Egypt’s newly elected President Mohammed Mursi ordered the retirement of the country’s two top generals amid a power struggle between the president and the army.
The forced retirement of Egypt’s Defence Minister, Field Marshal Mohamed Hussein Tantawi, is part of a reshuffle of the top tier of Egypt’s armed forces, and effectively sidelines Tantawi – the man who headed the military council that ruled the country after the overthrow of Hosni Mubarak. Mursi also ordered the retirement of the commanders of the navy, air force and Tantawi’s number two, Lieutenant General Sami Enan.
It is not clear whether the military acquiesced to the changes. Reuters quoted General Mohamed el-Assar, a member of the military council, as saying the decision was made after consultation with Tantawi.
In addition to the shake-up of the Egyptian military’s top brass this weekend, Mursi cancelled constitutional changes issued by the army before his inauguration that had stripped his office of some of its authority. Ehud Yaari, a Washington Institute Associate fellow speaking to the Times of Israel, described the moves as a “civilian coup” against the army. He added that the move underlined that Mursi and the army’s leadership are not running Egypt together, but rather that the army is subject to the orders of the presidency.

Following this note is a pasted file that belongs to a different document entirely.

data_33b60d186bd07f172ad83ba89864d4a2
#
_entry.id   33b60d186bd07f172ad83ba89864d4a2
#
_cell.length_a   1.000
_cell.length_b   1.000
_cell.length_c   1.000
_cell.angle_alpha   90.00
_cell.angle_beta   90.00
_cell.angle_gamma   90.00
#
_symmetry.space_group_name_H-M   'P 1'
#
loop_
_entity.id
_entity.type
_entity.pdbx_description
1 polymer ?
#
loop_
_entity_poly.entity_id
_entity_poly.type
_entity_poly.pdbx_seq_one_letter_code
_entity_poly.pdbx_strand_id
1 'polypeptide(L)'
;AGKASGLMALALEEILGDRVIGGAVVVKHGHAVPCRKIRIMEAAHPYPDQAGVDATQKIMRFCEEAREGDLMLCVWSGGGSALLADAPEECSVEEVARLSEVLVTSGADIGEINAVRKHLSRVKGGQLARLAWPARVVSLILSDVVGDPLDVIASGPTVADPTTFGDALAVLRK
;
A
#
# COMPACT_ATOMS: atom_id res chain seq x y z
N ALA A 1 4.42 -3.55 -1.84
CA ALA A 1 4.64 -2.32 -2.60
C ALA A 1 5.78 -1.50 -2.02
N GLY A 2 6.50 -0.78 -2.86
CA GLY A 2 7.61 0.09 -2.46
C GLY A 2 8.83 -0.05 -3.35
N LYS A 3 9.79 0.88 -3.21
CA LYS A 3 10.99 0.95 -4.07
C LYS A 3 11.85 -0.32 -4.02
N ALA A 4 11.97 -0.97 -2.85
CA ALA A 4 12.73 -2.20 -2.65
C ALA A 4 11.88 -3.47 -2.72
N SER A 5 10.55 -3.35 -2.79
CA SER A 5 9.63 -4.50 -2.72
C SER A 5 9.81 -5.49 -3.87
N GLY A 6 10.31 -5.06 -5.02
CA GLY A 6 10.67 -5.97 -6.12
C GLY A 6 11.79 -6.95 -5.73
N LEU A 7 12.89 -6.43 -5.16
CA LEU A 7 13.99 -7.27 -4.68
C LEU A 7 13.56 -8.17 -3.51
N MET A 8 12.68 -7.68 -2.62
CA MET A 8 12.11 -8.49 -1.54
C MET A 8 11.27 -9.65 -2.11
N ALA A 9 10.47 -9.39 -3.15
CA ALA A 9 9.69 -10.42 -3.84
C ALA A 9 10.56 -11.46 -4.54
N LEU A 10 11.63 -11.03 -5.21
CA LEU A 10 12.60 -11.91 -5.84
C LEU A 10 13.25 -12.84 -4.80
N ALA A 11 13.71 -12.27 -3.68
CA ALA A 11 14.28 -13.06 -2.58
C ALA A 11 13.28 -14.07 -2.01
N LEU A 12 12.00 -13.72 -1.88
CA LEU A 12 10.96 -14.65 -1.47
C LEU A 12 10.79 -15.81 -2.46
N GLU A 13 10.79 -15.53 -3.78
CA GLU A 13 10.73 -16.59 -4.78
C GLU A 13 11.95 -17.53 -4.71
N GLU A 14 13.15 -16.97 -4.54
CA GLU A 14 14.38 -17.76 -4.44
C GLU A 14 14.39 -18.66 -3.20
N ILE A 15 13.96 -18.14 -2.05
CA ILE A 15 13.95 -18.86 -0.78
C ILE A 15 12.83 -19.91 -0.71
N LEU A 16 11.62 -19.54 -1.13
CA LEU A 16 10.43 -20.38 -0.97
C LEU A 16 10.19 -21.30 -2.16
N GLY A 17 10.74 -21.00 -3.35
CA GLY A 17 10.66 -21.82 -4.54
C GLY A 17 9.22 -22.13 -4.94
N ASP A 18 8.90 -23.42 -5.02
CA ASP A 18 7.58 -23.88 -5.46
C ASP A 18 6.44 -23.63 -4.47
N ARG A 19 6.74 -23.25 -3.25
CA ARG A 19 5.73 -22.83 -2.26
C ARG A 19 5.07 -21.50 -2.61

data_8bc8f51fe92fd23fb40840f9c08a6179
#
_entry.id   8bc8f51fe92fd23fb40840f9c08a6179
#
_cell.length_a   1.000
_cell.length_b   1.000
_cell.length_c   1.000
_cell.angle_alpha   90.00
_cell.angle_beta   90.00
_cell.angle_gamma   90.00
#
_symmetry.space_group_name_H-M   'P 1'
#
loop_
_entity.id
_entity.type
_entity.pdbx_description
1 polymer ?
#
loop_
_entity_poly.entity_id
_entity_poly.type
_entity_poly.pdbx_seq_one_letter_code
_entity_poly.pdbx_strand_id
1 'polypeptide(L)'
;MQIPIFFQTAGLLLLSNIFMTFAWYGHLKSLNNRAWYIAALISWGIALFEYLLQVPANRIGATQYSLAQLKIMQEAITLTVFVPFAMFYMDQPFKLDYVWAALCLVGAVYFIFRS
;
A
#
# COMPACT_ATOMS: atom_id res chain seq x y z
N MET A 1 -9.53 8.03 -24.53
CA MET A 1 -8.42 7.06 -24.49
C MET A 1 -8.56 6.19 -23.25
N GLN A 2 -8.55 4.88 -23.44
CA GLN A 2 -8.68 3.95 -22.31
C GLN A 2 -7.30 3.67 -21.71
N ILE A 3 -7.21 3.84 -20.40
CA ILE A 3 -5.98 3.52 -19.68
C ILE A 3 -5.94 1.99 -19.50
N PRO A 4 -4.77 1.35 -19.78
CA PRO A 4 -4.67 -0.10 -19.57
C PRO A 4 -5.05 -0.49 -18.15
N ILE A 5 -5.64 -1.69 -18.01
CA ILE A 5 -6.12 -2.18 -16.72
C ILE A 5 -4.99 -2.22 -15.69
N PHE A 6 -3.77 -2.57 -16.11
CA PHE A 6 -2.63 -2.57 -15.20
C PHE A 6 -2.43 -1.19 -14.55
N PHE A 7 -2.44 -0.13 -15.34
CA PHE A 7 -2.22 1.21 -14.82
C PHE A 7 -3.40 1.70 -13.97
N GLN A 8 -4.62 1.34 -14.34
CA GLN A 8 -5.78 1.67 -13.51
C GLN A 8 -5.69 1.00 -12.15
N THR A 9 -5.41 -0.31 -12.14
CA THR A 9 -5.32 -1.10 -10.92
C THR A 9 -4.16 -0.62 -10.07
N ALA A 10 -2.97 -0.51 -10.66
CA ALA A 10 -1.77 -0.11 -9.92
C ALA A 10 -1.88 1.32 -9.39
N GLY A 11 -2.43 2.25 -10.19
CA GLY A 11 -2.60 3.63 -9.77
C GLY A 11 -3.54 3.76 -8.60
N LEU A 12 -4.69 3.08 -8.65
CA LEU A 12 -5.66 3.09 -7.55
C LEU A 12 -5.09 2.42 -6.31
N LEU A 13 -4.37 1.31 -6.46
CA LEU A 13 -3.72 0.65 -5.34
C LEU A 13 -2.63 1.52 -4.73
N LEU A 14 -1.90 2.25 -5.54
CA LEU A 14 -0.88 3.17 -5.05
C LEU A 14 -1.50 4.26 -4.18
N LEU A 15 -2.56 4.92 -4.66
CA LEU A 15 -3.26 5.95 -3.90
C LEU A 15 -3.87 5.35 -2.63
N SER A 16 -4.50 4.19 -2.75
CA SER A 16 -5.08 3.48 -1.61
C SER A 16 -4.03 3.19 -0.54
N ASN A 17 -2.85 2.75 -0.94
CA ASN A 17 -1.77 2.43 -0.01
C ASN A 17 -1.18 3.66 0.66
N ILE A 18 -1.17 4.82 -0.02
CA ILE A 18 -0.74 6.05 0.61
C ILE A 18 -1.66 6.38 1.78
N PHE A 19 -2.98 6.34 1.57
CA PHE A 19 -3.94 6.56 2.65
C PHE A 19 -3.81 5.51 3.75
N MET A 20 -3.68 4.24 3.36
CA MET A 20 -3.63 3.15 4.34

Yaari also noted that while Israel had a relationship with Tantawi going back decades, Mursi would still not deal directly with Israel. Tantawi’s successor, Abdul Fatah Khalil Al-Sisi, would be one point of contact, and the new intelligence chief, Mohammed Raafat Shehata, would be the other.
In his assertion of authority Sunday, Mursi also deployed forces in the Sinai ahead of an expected major military crackdown on terrorist cells in the Peninsula. Israel last week gave Egypt permission to deploy forces in excess of limitations set out in the Israel-Egypt peace treaty in order to crack down on Sinai terrorist bases.
On Sunday, Egyptian security forces killed six gunmen in a raid on a village of North Sinai. Sunday’s raid came as the military sent more tanks and armoured vehicles to Sinai in an unprecedented campaign to capture or kill Islamic militants behind an attack on an army outpost that killed 16 soldiers on 5 August.